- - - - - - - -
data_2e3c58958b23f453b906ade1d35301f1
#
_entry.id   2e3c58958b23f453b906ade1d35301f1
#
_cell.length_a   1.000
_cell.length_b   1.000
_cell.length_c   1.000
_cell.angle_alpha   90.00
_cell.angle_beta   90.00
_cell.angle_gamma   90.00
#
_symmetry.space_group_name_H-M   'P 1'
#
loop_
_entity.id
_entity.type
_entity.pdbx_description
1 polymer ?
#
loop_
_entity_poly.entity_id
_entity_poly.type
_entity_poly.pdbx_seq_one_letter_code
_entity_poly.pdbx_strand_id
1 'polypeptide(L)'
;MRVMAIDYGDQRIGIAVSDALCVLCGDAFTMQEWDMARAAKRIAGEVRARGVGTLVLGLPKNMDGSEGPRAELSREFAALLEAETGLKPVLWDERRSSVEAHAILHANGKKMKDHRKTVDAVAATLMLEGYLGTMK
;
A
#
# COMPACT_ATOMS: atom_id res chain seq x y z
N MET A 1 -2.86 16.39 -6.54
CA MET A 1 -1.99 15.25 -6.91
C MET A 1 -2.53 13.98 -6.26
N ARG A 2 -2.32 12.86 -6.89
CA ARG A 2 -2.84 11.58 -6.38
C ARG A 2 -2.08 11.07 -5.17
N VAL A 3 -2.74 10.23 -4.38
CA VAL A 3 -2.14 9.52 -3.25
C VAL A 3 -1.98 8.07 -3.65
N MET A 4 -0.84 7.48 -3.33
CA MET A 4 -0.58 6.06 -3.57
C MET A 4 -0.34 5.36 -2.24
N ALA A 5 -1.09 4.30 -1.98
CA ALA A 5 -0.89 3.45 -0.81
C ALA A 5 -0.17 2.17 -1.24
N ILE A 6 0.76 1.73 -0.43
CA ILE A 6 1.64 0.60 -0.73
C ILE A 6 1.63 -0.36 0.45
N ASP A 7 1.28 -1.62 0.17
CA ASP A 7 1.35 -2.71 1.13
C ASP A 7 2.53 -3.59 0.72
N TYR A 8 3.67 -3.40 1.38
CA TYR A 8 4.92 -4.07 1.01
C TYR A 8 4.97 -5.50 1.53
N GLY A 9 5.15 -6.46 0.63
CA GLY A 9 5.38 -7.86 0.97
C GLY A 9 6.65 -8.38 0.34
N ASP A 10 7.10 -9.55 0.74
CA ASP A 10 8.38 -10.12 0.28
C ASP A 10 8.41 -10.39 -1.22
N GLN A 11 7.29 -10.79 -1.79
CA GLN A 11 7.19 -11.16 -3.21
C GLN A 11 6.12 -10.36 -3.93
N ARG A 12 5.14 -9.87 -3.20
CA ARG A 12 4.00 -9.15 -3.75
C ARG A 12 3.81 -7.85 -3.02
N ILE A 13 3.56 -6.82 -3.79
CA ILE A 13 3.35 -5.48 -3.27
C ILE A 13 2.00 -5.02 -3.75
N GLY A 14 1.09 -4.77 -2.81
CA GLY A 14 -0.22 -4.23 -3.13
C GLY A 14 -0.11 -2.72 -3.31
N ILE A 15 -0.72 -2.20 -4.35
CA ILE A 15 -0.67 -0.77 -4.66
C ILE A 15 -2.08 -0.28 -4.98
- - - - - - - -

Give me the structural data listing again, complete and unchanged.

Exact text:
data_2e3c58958b23f453b906ade1d35301f1
#
_entry.id   2e3c58958b23f453b906ade1d35301f1
#
_cell.length_a   1.000
_cell.length_b   1.000
_cell.length_c   1.000
_cell.angle_alpha   90.00
_cell.angle_beta   90.00
_cell.angle_gamma   90.00
#
_symmetry.space_group_name_H-M   'P 1'
#
loop_
_entity.id
_entity.type
_entity.pdbx_description
1 polymer ?
#
loop_
_entity_poly.entity_id
_entity_poly.type
_entity_poly.pdbx_seq_one_letter_code
_entity_poly.pdbx_strand_id
1 'polypeptide(L)'
;MRVMAIDYGDQRIGIAVSDALCVLCGDAFTMQEWDMARAAKRIAGEVRARGVGTLVLGLPKNMDGSEGPRAELSREFAALLEAETGLKPVLWDERRSSVEAHAILHANGKKMKDHRKTVDAVAATLMLEGYLGTMK
;
A
#
# COMPACT_ATOMS: atom_id res chain seq x y z
N MET A 1 -2.86 16.39 -6.54
CA MET A 1 -1.99 15.25 -6.91
C MET A 1 -2.53 13.98 -6.26
N ARG A 2 -2.32 12.86 -6.89
CA ARG A 2 -2.84 11.58 -6.38
C ARG A 2 -2.08 11.07 -5.17
N VAL A 3 -2.74 10.23 -4.38
CA VAL A 3 -2.14 9.52 -3.25
C VAL A 3 -1.98 8.07 -3.65
N MET A 4 -0.84 7.48 -3.33
CA MET A 4 -0.58 6.06 -3.57
C MET A 4 -0.34 5.36 -2.24
N ALA A 5 -1.09 4.30 -1.98
CA ALA A 5 -0.89 3.45 -0.81
C ALA A 5 -0.17 2.17 -1.24
N ILE A 6 0.76 1.73 -0.43
CA ILE A 6 1.64 0.60 -0.73
C ILE A 6 1.63 -0.36 0.45
N ASP A 7 1.28 -1.62 0.17
CA ASP A 7 1.35 -2.71 1.13
C ASP A 7 2.53 -3.59 0.72
N TYR A 8 3.67 -3.40 1.38
CA TYR A 8 4.92 -4.07 1.01
C TYR A 8 4.97 -5.50 1.53
N GLY A 9 5.15 -6.46 0.63
CA GLY A 9 5.38 -7.86 0.97
C GLY A 9 6.65 -8.38 0.34
N ASP A 10 7.10 -9.55 0.74
CA ASP A 10 8.38 -10.12 0.28
C ASP A 10 8.41 -10.39 -1.22
N GLN A 11 7.29 -10.79 -1.79
CA GLN A 11 7.19 -11.16 -3.21
C GLN A 11 6.12 -10.36 -3.93
N ARG A 12 5.14 -9.87 -3.20
CA ARG A 12 4.00 -9.15 -3.75
C ARG A 12 3.81 -7.85 -3.02
N ILE A 13 3.56 -6.82 -3.79
CA ILE A 13 3.35 -5.48 -3.27
C ILE A 13 2.00 -5.02 -3.75
N GLY A 14 1.09 -4.77 -2.81
CA GLY A 14 -0.22 -4.23 -3.13
C GLY A 14 -0.11 -2.72 -3.31
N ILE A 15 -0.72 -2.20 -4.35
CA ILE A 15 -0.67 -0.77 -4.66
C ILE A 15 -2.08 -0.28 -4.98